Continental Airlines Inc. said Thursday its third-quarter profit nearly quadrupled due to strong traffic and the sale of stock in a Panamanian carrier.
Houston-based Continental said it earned $237 million, or $2.17 per share, in the July-September period compared with $61 million, or 80 cents per share, a year earlier.
Excluding the one-time gain of $92 million from selling stock in Copa Airlines and $1 million in special charges, Continental said it would have earned $146 million, or $1.36 per share.
Excluding those one-time gains and costs, analysts had expected $1.22 per share, according to a survey by Thomson Financial.
Revenue rose 17 percent to $3.52 billion from $3.00 billion. That was slightly below analysts' expectation of $3.54 billion.
Fuel costs rose 25.4 percent, to $858 million, and was the company's largest expense. Labor, typically an airline's biggest cost, rose 15 percent to $743 million. The company is outfitting its planes with winglets, upturned wing tips that improve mileage.
Continental also operates the Continental Express and Continental Connection regional airlines. Jets operated under the main Continental brand flew 82.7 percent full on average, up from 81.7 percent a year earlier, reflecting the strong demand for travel.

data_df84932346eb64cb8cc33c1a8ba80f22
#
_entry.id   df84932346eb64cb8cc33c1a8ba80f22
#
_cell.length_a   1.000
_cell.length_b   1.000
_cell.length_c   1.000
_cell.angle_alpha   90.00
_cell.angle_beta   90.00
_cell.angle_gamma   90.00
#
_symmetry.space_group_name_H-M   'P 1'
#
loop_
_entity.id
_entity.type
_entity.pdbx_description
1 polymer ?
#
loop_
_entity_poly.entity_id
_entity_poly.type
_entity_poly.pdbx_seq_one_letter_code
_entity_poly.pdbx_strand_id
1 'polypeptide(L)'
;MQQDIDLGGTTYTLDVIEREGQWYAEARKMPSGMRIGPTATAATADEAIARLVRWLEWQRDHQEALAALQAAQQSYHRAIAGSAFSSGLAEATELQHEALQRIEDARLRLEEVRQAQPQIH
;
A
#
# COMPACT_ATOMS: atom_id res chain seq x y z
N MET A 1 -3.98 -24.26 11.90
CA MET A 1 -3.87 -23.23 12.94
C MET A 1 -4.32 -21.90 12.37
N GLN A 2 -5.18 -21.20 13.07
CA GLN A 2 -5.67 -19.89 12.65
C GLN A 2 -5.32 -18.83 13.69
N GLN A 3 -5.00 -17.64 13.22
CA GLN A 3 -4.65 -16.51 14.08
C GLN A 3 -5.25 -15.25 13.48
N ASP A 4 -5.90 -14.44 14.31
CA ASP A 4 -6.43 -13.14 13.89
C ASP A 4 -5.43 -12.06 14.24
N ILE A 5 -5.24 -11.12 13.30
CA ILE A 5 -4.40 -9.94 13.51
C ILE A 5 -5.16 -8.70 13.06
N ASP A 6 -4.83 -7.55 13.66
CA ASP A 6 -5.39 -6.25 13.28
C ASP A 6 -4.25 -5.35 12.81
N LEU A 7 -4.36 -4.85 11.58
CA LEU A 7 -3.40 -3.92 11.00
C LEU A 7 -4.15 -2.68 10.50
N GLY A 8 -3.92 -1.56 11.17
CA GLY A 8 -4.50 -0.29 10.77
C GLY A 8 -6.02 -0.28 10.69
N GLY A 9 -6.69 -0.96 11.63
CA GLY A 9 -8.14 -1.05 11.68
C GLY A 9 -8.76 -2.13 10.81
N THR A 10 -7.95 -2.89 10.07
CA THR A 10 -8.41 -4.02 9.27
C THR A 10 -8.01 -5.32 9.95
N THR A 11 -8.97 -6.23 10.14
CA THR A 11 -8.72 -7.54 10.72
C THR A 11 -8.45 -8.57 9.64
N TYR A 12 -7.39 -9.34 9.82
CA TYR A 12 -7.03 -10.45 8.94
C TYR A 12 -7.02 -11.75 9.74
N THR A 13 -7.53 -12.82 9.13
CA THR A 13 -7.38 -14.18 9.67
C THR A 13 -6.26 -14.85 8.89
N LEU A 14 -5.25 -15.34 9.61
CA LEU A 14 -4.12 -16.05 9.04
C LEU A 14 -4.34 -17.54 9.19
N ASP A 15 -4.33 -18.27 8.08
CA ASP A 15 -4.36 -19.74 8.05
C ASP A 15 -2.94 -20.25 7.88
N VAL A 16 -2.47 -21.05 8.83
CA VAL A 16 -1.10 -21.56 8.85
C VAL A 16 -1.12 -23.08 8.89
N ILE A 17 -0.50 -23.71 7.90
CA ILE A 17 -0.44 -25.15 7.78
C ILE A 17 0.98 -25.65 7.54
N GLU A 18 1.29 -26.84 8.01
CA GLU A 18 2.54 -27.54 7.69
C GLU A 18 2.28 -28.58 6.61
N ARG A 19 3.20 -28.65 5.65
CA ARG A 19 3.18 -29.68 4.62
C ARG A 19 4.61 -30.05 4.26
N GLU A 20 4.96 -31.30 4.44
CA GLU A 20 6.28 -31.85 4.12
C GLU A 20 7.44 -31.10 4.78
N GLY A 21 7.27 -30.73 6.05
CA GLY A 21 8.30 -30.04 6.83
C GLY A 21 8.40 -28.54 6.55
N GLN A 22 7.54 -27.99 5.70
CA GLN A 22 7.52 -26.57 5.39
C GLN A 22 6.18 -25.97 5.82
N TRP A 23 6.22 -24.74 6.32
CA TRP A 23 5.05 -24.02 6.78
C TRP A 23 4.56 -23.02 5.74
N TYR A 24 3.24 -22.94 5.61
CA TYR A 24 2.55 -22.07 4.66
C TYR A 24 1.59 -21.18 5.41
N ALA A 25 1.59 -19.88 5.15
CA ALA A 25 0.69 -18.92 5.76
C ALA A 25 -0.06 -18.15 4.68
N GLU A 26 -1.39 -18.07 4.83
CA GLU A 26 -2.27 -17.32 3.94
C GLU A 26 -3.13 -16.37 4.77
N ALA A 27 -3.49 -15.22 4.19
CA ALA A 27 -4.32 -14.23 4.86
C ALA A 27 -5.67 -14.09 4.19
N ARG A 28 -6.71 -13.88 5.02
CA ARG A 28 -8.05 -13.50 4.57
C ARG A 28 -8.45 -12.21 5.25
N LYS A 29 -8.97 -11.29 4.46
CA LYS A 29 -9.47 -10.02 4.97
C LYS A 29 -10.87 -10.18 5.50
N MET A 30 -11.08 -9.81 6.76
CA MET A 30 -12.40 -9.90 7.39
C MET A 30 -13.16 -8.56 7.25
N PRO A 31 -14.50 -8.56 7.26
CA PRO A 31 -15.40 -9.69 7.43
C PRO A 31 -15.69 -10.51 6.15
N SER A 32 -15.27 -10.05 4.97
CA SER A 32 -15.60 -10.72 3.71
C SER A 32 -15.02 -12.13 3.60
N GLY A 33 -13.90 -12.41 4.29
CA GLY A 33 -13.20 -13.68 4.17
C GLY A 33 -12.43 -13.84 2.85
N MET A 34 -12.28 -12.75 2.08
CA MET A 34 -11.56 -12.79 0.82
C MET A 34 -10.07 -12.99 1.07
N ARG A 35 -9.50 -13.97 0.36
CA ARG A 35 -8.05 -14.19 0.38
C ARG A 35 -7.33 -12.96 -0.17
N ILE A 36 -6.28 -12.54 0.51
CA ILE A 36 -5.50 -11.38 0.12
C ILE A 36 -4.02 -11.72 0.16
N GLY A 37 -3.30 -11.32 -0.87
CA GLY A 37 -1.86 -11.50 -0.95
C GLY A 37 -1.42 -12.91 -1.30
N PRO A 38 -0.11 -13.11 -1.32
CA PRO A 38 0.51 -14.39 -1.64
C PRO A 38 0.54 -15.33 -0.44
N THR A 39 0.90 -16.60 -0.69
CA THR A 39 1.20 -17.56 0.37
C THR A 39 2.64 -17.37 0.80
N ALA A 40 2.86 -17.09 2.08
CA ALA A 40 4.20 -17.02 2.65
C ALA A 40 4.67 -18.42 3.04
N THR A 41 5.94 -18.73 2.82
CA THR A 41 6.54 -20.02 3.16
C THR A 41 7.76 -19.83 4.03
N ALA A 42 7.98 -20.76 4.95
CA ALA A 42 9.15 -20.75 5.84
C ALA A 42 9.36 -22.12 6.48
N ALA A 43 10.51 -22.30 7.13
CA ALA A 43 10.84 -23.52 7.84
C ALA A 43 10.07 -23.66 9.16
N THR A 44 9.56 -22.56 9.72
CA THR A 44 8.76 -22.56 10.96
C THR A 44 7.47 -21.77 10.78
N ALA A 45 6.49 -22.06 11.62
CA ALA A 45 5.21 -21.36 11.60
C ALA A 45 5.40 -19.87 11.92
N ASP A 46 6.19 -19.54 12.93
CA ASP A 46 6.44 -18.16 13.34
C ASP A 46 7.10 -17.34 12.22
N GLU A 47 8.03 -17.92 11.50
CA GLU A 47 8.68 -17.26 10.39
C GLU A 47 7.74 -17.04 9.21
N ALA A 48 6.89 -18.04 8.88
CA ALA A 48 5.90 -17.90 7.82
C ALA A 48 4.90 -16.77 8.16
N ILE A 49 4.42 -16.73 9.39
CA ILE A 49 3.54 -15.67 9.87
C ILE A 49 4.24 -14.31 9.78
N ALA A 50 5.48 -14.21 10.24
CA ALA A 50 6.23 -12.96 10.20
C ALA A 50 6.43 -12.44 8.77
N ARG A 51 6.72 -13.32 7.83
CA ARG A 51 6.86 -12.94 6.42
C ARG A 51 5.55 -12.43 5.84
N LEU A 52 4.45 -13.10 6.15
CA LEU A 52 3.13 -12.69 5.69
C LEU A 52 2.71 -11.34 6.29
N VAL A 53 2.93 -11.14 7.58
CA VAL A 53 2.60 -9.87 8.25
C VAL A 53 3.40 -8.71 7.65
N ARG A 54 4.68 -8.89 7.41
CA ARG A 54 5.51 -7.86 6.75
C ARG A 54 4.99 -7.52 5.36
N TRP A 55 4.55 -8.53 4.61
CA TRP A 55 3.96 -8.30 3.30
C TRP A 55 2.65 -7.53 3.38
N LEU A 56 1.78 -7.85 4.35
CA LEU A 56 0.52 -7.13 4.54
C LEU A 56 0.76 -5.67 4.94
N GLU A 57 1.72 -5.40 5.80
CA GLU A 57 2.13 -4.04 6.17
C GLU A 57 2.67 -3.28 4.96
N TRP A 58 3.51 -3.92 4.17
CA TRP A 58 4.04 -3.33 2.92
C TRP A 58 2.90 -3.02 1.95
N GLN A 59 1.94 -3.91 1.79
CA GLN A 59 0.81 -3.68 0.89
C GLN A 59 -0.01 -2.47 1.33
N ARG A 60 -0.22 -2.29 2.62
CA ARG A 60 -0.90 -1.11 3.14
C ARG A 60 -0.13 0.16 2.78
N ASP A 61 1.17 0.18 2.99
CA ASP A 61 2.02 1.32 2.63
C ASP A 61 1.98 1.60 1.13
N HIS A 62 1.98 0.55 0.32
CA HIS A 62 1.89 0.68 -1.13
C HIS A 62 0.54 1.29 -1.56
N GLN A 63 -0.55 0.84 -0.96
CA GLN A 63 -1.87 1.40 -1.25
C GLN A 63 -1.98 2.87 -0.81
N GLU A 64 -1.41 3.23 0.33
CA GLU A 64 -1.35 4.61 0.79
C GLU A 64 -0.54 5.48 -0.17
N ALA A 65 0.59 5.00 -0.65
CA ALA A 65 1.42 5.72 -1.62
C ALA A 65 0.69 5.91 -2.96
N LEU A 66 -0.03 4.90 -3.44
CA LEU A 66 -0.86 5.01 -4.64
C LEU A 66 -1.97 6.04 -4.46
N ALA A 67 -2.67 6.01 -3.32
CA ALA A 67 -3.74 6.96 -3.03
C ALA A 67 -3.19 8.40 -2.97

Some rivals such as American Airlines have been holding capacity flat or even reducing it, but Continental increased its capacity 8.6 percent in the quarter.
During the third quarter, Continental also took an $8 million charge for lump-sum payments to retiring pilots and a $7 million gain by reducing previously announced charges for grounding MD-80 planes.
In the first nine months of this year, Continental earned $370 million, or $3.50 per share, compared with a loss of $25 million, or 38 cents per share, in the same period of 2005. Revenue has increased 19.2 percent to $9.97 billion.
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